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Choosing a roommate

Many people who live off-campus decide to have a roommate. While individual reasons for wanting roommates vary, there are many advantages to not living by yourself:

  • You will save money. Rent and utilities divided by multiple people will be less expensive than paying for everything on your own.
  • A roommate provides companionship and an outlet to meet new people.
  • Many people feel safer knowing that there’s always someone else around.
  • More space. Apartments with two bedrooms also tend to have separate living rooms and kitchens.
However, just as there are new freedoms and new opportunities, there are also new things to consider. When two or more people simultaneously sign the same rental agreement, they are co-tenants and share the same legal rights and responsibilities.

Co-tenants may decide to split the rent equally or unequally. However, this arrangement has no impact on the landlord. Each co-tenant is independently liable to the landlord for all of the rent. So, if one tenant can’t pay a share of the rent in a particular month, or simply moves out, the other tenant(s) must still pay the full rent. Also, a landlord can hold ALL co-tenants responsible for the bad behavior of just one and evict everyone with the appropriate notice.

Roommates make lots of informal agreements. Your landlord isn't bound by these agreements and has no power to enforce them. If you have shared a house or apartment then you know about roommates who play the stereo too loud, never wash a dish, have too many overnight guests, or otherwise drive you nuts. If the situation gets bad enough, you’ll likely end up arguing with your roommates about who should leave.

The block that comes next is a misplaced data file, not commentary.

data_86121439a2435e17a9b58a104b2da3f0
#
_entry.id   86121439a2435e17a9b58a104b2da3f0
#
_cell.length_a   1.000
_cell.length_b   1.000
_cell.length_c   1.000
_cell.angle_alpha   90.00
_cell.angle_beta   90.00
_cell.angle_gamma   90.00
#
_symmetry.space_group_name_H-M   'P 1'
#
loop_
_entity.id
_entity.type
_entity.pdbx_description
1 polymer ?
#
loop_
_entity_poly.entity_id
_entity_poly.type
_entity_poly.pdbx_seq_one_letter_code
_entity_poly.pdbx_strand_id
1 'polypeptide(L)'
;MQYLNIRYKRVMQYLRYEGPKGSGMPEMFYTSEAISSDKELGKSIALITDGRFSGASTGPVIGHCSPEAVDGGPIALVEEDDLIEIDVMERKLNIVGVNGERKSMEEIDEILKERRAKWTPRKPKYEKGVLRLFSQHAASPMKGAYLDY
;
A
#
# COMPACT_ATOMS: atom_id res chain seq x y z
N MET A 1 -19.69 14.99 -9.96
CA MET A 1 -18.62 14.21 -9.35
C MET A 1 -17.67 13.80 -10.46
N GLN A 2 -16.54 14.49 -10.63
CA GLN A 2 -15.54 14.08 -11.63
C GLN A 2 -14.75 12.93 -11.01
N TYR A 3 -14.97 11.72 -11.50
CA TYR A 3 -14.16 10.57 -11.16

The more you can anticipate possible problems from the start, the better prepared you’ll be to handle disputes that do arise. First, try to choose compatible roommates. Before you move in, sit down with your roommates and create your own agreement covering major issues, such as:

  • RENT - What is everyone’s share? Who will write the rent check if the landlord will accept only one check? How does the check writer get paid back by the other roommates?
  • UTILITIES - Who will have the utilities in their name?
  • SPACE - Who gets to stay in which room?
  • CLEANING - Is there going to be a set schedule? Who’s responsible for which duty?
  • FOOD - Will you be sharing food, shopping, and cooking responsibilities? How will you split the costs and work?
  • GUESTS - Is it okay to have guests stay over night? How many times a week? Do you have to get permission each time?
  • NOISE - What time is “quiet time”? When should TV’s be turned off or down low?
  • MOVING OUT - If one of you decides to move, how much notice must be given? Must the departing tenant find an acceptable substitute?
  • DISPUTES - How will you handle disagreements? If it doesn't work out, who has to leave?
It’s best to put your understandings in writing. Be as specific as possible, especially on issues that are important to you. And know that while judges can’t order a tenant to clean the bathroom, they can enforce written, financial agreements, such as how rent is to be shared.

In the end, the best way to have a good roommate is simply to be a good roommate, willing to compromise and communicate.